Do Job Applicants also Discriminate Potential Employers? Evidence from the Worldfs Largest Online Labor MarketDo Job Applicants also Discriminate Potential Employers? Evidence from the Worldfs Largest Online Labor MarketAA12509645
16 , 2016-03 , IUJ Research Institute, International University of Japan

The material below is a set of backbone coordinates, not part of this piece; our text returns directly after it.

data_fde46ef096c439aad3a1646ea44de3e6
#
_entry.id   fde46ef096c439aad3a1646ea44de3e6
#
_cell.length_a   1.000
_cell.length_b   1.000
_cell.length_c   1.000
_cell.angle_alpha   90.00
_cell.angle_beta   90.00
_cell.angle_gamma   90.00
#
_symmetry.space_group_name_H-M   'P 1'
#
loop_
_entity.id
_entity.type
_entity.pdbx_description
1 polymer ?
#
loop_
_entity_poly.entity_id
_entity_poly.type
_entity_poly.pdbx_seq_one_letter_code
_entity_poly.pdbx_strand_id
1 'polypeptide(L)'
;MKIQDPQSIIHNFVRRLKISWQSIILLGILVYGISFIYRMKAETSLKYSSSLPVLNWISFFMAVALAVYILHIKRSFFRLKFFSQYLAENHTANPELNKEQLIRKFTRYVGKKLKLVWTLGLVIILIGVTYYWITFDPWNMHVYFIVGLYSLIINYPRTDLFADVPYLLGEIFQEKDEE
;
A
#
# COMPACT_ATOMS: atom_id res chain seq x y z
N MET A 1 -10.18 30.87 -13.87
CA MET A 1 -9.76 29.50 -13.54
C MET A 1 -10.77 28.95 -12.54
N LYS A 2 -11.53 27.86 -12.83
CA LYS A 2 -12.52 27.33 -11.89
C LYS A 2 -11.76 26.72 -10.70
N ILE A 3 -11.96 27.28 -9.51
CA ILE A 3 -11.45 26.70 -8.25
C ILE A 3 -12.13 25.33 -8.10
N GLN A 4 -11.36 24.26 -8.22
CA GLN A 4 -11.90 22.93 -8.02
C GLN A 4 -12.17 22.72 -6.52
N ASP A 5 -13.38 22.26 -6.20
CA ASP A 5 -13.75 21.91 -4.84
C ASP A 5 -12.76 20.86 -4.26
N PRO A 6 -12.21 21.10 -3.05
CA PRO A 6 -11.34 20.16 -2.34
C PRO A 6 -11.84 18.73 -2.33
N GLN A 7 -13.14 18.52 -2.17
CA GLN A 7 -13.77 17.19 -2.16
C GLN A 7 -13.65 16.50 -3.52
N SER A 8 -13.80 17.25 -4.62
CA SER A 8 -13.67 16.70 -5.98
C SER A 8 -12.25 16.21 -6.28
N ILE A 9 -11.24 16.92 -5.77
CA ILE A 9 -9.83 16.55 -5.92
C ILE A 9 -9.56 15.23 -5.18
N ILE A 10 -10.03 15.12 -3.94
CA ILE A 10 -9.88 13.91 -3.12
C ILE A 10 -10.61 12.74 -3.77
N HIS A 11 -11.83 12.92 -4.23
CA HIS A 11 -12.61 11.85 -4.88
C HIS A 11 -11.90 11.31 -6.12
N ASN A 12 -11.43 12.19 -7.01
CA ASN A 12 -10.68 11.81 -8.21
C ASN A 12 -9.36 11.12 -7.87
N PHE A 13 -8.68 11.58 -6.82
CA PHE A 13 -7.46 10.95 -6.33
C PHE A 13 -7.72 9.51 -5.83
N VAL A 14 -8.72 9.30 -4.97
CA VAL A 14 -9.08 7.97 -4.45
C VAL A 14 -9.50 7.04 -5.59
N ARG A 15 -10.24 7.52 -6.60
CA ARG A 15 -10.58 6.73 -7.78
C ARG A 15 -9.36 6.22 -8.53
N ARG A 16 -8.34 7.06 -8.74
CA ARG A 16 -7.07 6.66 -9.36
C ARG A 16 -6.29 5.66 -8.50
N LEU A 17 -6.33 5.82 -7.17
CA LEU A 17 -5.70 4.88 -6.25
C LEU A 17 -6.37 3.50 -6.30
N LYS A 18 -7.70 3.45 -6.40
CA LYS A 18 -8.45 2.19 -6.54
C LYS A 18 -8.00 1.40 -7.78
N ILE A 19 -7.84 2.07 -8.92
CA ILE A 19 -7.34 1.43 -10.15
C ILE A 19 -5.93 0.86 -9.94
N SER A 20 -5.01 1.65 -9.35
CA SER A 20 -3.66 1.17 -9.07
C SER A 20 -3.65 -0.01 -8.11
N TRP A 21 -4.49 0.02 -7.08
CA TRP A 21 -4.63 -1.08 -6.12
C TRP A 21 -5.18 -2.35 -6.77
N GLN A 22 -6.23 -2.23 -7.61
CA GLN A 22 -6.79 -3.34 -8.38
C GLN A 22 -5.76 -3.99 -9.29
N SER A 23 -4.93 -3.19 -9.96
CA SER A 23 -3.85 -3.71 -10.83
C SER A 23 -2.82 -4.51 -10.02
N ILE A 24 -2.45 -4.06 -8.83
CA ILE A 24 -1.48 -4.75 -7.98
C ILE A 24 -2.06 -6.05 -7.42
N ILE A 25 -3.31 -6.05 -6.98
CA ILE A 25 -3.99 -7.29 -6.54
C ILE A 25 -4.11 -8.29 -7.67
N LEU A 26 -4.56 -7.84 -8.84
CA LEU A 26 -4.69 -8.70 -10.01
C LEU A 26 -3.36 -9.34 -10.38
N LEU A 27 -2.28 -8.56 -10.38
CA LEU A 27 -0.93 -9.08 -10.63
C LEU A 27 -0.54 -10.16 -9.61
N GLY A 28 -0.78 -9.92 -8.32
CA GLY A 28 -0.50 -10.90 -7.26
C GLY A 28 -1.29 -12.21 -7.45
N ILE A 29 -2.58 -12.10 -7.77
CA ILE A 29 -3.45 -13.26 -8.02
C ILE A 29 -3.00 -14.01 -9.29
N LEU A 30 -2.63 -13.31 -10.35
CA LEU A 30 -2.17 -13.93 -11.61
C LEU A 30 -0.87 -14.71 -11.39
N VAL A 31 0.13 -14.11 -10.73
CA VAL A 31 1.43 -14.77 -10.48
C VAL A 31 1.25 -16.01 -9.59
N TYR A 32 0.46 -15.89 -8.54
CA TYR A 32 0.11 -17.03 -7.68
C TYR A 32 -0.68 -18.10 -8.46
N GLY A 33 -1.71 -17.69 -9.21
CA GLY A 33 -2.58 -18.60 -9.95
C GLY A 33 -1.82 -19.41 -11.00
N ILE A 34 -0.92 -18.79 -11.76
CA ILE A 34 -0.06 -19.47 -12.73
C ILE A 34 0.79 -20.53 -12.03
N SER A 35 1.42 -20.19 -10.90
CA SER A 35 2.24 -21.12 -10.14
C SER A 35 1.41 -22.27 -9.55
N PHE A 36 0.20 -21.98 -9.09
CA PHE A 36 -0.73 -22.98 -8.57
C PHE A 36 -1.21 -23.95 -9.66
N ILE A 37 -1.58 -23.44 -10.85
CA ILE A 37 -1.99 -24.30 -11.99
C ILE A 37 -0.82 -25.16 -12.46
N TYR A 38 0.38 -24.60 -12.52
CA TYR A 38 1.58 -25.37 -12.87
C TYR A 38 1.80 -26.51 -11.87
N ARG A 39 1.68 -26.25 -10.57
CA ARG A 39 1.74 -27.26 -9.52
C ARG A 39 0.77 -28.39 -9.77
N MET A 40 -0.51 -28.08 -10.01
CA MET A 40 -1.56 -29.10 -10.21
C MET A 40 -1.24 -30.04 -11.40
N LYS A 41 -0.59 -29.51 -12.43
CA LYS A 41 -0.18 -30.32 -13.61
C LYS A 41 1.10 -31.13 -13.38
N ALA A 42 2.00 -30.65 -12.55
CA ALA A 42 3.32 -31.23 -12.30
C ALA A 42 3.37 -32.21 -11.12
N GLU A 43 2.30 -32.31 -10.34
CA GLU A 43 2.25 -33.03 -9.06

A number of papers have examined labor-market discrimination in traditional labor markets and demonstrated that employers have strong tastes over job applicants. However, so far little is known about potential discrimination in online labor markets, where personal information on gender, race, age, education, etc. is not available. Moreover, few studies have discussed another potential discrimination against employers by job applicants. This paper answers this under-investigated question by using data from the world's largest online labor market, Freelancer.com, where all transactions are publicly observable. Estimation results show that applicants have strong preference over the jobs posted by employers from English-speaking developed countries. These employers receive 23.3% higher number of applications from higher-skilled workers, which results in 17.5% lower price through competition. By demonstrating these new empirical findings, this study contributes and bridges the literature on labor-market discrimination and that on online behavior.